|The first excerpt represents the past or something you must release, and is drawn from The Kreutzer Sonata by Leo Tolstoy:
and partly from necessity) which I was led to believe were
characteristic of my age, just as I had begun to drink and smoke.
"And yet there was in this first fall something peculiar and
touching. I remember that straightway I was filled with such a
profound sadness that I had a desire to weep, to weep over the
loss forever of my relations with woman. Yes, my relations with
woman were lost forever. Pure relations with women, from that
time forward, I could no longer have. I had become what is
called a voluptuary; and to be a voluptuary is a physical
condition like the condition of a victim of the morphine habit,
of a drunkard, and of a smoker.
The Kreutzer Sonata
|The second excerpt represents the present or the deciding factor of the moment, and is drawn from Menexenus by Plato:
own conquerors, and received defeat at our own hands. Afterwards there was
quiet and peace abroad, but there sprang up war at home; and, if men are
destined to have civil war, no one could have desired that his city should
take the disorder in a milder form. How joyful and natural was the
reconciliation of those who came from the Piraeus and those who came from
the city; with what moderation did they order the war against the tyrants
in Eleusis, and in a manner how unlike what the other Hellenes expected!
And the reason of this gentleness was the veritable tie of blood, which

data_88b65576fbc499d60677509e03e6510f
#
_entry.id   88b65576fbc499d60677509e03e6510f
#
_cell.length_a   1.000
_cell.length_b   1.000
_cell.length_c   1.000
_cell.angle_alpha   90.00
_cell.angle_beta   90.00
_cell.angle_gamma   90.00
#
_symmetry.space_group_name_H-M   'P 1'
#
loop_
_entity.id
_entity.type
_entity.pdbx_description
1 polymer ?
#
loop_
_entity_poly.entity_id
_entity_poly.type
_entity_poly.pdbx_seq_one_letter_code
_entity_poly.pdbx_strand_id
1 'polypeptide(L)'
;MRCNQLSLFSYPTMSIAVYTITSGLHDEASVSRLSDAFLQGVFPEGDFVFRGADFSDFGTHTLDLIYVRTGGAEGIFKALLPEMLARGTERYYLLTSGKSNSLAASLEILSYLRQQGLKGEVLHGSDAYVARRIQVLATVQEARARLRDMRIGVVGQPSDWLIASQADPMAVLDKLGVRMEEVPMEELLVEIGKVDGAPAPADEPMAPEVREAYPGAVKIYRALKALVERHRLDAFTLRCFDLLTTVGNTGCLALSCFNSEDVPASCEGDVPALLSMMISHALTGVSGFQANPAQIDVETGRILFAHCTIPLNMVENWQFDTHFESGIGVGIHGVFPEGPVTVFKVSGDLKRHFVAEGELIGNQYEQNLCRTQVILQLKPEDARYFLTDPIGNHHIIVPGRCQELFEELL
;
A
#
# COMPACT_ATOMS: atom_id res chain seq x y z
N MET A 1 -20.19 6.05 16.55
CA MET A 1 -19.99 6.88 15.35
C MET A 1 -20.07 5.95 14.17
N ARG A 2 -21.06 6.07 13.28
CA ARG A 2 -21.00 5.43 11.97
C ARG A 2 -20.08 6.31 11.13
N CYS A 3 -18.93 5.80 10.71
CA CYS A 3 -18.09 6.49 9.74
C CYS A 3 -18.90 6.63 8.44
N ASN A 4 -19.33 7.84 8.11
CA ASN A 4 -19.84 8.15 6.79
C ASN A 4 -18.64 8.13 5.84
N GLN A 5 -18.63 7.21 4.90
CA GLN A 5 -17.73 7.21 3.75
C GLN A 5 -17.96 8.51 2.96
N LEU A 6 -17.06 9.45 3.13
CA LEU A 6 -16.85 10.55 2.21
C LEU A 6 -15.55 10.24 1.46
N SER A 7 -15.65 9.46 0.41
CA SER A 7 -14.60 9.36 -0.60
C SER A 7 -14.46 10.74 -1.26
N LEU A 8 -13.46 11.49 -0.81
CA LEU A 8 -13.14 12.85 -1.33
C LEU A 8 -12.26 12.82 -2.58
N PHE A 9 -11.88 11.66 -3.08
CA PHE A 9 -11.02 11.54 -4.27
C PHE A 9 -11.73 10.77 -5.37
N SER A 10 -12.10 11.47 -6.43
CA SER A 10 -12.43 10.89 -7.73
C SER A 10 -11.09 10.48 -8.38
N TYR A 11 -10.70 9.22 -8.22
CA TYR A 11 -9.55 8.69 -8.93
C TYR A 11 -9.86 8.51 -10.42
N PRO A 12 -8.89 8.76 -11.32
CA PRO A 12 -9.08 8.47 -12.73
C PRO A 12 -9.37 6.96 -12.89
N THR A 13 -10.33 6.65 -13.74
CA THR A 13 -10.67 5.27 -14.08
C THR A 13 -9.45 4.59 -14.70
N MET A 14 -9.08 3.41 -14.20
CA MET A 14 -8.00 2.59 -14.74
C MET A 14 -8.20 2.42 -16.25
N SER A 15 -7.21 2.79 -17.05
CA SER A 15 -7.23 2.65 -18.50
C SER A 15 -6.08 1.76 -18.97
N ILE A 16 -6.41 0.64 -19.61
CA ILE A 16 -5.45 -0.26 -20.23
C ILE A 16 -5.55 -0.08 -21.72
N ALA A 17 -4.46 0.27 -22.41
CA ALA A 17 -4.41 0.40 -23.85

created among them a friendship as of kinsmen, faithful not in word only,
but in deed. And we ought also to remember those who then fell by one
another's hands, and on such occasions as these to reconcile them with
|The third excerpt represents the future or something you must embrace, and is drawn from Black Beauty by Anna Sewell:
as we went along the skirts of a wood, where the great branches
were swaying about like twigs, and the rushing sound was terrible.
"I wish we were well out of this wood," said my master.
"Yes, sir," said John, "it would be rather awkward if one of these branches
came down upon us."
The words were scarcely out of his mouth when there was a groan, and a crack,
and a splitting sound, and tearing, crashing down among the other trees
came an oak, torn up by the roots, and it fell right across the road
just before us. I will never say I was not frightened, for I was.
I stopped still, and I believe I trembled; of course I did not turn round
or run away; I was not brought up to that. John jumped out